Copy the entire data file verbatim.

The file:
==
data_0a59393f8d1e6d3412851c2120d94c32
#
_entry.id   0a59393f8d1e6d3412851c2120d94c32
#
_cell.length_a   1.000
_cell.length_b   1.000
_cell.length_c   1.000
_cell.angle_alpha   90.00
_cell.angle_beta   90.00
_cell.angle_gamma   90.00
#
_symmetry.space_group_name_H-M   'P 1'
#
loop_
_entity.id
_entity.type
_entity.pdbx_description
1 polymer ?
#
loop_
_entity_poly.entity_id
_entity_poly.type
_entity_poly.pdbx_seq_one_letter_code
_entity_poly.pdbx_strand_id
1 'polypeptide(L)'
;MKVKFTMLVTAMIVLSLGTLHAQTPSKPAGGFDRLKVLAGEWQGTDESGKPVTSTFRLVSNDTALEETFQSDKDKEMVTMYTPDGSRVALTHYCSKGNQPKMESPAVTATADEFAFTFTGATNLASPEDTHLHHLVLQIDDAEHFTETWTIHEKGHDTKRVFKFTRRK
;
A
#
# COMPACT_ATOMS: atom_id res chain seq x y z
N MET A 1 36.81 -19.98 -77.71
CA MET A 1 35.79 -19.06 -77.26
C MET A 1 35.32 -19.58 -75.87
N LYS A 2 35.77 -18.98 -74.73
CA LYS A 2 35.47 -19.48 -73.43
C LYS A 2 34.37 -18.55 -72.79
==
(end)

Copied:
data_0a59393f8d1e6d3412851c2120d94c32
#
_entry.id   0a59393f8d1e6d3412851c2120d94c32
#
_cell.length_a   1.000
_cell.length_b   1.000
_cell.length_c   1.000
_cell.angle_alpha   90.00
_cell.angle_beta   90.00
_cell.angle_gamma   90.00
#
_symmetry.space_group_name_H-M   'P 1'
#
loop_
_entity.id
_entity.type
_entity.pdbx_description
1 polymer ?
#
loop_
_entity_poly.entity_id
_entity_poly.type
_entity_poly.pdbx_seq_one_letter_code
_entity_poly.pdbx_strand_id
1 'polypeptide(L)'
;MKVKFTMLVTAMIVLSLGTLHAQTPSKPAGGFDRLKVLAGEWQGTDESGKPVTSTFRLVSNDTALEETFQSDKDKEMVTMYTPDGSRVALTHYCSKGNQPKMESPAVTATADEFAFTFTGATNLASPEDTHLHHLVLQIDDAEHFTETWTIHEKGHDTKRVFKFTRRK
;
A
#
# COMPACT_ATOMS: atom_id res chain seq x y z
N MET A 1 36.81 -19.98 -77.71
CA MET A 1 35.79 -19.06 -77.26
C MET A 1 35.32 -19.58 -75.87
N LYS A 2 35.77 -18.98 -74.73
CA LYS A 2 35.47 -19.48 -73.43
C LYS A 2 34.37 -18.55 -72.79